The Tribunal ordered compensation of $1,741.00 for removalists’ costs.

Comment: It is a question of degree whether or not the premises are ‘badly affected’ by mould (caused by water leakage and dampness problems) so as to be not habitable. If the mould is able to be cleaned, the premises are habitable – see Bannister v Cheung [2014] NSWCATCD.

Lazarevska v Ozturk [2017] NSWCATCD 21 (31 March 2017)

Shortly after the tenant moved into the granny flat at the rear of the landlord’s house at Liverpool, she complained about a serious and persistent odour from overflowing sewerage caused by a blocked sewer pipe and mould associated with water leaks from the roof.

The tenant moved out after 12 weeks because these problems persisted.

Applying the “risk of injury test” and the “reasonable comfort test” to determine the question of whether or not residential premises are “habitable”, the Tribunal found that the defective sewer drainage was a safety issue due to the threat of disease and the odour impacted the reasonable comfort. Similarly, with the roof leaks and the mould growth which affected the kitchen/living room and the porch.

The Tribunal ordered compensation of $1,280, representing one-third of the rent paid.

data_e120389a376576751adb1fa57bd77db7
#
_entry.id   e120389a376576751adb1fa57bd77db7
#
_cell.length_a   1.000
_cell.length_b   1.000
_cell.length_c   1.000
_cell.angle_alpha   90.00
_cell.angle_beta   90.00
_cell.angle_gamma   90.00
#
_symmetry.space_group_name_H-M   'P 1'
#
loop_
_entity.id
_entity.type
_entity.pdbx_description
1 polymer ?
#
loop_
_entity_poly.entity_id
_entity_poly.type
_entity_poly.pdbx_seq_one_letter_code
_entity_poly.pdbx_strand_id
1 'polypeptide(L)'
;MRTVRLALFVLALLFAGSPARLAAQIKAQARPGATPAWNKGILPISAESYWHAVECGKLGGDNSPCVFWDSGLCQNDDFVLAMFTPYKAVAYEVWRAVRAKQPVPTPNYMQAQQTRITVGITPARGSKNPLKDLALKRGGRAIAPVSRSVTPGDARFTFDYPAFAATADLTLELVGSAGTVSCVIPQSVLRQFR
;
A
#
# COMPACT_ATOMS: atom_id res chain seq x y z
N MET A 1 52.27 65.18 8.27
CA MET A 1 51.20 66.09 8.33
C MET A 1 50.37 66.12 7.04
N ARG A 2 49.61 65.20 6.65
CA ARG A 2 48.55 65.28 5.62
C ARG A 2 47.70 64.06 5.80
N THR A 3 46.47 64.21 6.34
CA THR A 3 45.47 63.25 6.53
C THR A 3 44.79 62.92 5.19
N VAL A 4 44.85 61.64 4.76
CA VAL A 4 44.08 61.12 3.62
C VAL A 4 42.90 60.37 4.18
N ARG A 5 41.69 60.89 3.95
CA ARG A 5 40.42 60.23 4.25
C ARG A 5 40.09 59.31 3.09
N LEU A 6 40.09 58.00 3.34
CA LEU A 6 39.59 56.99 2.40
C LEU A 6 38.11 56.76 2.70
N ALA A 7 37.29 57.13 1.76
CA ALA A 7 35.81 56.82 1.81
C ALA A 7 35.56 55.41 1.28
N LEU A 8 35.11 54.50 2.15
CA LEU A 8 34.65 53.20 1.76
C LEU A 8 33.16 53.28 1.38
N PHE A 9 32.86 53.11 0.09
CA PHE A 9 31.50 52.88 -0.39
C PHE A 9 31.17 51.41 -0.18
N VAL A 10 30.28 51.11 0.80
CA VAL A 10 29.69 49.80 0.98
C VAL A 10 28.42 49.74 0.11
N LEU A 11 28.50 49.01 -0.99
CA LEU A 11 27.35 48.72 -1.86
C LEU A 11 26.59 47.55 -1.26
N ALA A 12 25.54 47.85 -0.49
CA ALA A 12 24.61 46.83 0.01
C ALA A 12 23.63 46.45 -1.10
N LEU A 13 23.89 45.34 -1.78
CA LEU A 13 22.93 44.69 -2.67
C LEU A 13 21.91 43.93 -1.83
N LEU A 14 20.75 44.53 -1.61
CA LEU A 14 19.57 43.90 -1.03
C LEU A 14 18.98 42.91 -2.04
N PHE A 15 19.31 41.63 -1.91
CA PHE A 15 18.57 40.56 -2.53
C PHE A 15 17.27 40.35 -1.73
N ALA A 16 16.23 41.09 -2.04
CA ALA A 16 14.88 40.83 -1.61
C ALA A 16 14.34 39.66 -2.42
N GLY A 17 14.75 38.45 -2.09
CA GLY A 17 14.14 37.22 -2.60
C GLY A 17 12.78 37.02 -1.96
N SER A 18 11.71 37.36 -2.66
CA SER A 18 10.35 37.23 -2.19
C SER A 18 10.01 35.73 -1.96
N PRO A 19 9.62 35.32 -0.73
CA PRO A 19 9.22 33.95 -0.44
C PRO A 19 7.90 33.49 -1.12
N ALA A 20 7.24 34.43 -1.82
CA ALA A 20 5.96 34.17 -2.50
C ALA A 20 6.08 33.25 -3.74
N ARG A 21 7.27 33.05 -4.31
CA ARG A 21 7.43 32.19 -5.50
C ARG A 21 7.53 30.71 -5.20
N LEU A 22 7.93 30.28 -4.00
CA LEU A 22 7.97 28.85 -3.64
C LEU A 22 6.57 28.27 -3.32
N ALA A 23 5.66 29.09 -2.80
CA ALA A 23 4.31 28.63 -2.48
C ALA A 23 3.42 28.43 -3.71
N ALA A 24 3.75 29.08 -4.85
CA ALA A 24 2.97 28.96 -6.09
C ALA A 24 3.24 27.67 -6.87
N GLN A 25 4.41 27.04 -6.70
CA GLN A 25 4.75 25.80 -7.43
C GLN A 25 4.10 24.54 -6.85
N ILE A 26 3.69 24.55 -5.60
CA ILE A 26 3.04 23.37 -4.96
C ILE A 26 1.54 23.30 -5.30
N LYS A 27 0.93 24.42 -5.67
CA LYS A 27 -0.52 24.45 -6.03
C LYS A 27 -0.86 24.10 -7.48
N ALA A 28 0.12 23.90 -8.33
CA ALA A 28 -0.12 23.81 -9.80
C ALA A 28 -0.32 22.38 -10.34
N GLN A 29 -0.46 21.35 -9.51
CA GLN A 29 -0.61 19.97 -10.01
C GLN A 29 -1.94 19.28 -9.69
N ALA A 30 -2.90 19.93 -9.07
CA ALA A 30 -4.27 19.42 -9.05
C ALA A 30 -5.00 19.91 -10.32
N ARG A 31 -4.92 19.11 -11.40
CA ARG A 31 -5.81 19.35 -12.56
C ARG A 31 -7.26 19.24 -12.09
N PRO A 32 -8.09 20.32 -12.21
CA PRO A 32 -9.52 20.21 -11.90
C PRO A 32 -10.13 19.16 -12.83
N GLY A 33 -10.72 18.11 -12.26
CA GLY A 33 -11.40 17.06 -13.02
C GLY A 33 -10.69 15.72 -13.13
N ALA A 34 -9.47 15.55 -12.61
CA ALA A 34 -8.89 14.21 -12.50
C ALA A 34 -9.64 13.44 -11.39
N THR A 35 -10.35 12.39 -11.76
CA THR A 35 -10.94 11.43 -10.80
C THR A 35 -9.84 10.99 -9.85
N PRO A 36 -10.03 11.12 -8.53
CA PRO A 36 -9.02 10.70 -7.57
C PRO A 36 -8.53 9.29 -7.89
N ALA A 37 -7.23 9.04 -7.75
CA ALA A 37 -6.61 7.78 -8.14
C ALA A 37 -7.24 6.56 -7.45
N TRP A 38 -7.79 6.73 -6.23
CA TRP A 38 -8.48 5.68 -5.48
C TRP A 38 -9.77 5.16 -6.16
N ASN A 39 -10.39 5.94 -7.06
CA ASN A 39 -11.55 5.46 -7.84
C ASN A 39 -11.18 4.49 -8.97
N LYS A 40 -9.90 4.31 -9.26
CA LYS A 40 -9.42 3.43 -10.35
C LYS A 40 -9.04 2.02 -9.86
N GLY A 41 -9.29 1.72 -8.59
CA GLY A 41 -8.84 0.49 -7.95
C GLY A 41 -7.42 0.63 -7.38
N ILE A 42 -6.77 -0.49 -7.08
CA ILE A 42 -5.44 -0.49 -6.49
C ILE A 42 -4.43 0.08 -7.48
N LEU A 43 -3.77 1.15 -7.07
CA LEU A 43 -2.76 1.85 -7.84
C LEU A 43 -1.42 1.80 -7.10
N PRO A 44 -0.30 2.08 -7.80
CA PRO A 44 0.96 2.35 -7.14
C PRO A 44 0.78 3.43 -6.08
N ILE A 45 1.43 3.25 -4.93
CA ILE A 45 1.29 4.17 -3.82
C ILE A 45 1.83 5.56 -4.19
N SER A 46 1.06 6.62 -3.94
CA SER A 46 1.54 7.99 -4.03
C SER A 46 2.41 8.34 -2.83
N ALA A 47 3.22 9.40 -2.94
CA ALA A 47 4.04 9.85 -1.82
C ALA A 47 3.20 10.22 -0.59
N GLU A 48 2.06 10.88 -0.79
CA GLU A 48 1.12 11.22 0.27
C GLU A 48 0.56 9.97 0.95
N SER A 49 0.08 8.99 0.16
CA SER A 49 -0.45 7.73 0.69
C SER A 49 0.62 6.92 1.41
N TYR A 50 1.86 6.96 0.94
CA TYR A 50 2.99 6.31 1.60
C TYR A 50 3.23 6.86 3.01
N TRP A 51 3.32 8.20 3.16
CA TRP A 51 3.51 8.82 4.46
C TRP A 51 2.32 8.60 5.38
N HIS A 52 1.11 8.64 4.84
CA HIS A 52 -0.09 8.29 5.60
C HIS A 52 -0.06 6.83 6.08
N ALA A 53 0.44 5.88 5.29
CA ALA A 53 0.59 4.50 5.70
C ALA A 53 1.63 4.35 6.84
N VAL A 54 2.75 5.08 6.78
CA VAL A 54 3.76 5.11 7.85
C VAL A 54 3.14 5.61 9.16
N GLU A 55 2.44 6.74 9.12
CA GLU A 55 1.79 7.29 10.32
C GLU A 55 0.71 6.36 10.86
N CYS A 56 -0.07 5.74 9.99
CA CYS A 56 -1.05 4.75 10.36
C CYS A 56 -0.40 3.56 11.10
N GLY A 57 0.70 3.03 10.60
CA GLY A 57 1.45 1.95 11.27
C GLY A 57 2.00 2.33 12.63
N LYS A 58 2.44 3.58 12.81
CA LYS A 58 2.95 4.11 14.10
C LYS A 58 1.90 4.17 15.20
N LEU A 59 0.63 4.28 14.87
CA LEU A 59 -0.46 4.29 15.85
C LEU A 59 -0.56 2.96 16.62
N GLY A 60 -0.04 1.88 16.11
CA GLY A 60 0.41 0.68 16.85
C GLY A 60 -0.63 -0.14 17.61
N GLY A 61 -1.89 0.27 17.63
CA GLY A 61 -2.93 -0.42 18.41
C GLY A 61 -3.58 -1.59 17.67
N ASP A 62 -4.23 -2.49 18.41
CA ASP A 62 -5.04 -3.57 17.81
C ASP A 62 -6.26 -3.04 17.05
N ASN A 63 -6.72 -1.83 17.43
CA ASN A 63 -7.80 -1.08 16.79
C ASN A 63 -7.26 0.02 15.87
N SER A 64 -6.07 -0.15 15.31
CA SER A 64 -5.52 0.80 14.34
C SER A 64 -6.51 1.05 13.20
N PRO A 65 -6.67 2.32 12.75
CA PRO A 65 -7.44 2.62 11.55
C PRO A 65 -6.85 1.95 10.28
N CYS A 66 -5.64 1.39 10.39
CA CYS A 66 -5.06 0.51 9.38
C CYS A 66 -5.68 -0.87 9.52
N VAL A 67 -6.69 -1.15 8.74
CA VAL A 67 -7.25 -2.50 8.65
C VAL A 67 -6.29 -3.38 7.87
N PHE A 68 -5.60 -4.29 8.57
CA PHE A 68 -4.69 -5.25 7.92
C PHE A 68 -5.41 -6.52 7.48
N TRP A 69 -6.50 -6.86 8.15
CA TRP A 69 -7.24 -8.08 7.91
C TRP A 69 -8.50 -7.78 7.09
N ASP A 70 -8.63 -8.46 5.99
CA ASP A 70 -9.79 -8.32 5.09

Condition Report: Questions on fit for habitation

The landlord’s obligations to comply with the minimum standards for habitability is emphasised by the inclusion of a questionnaire for the landlord to complete in the Condition Report.

This is an edited selection of the questionnaire in the new MINIMUM STANDARDS section:

  • Are the premises structurally sound?
     
  • Does the premises have adequate natural or artificial lighting in each room; ventilation?
     
  • Are the premises supplied with electricity and gas, and have adequate electricity or gas outlet sockets?
     
  • Are the premises connected to a water supply service; are there bathroom facilities; is there adequate plumbing and drainage?
     
  • Are there signs of mould or dampness; pests and vermin; has any rubbish been left on the premises; and are the premises listed on the Loose-Fill Asbestos Insulation Register?
     
  • Have the smoke alarms been installed and checked and found to be in order; have the batteries been replaced within the last 12 months?
     
  • Are there safety issues, visible hazards relating to electricity or gas?
     
  • Is a telephone / internet line connected?
     
  • Are water efficiency compliance measures in place?

Note: the landlord must indicate  Yes or  No to each question.

© Copyright 2020 Cordato Partners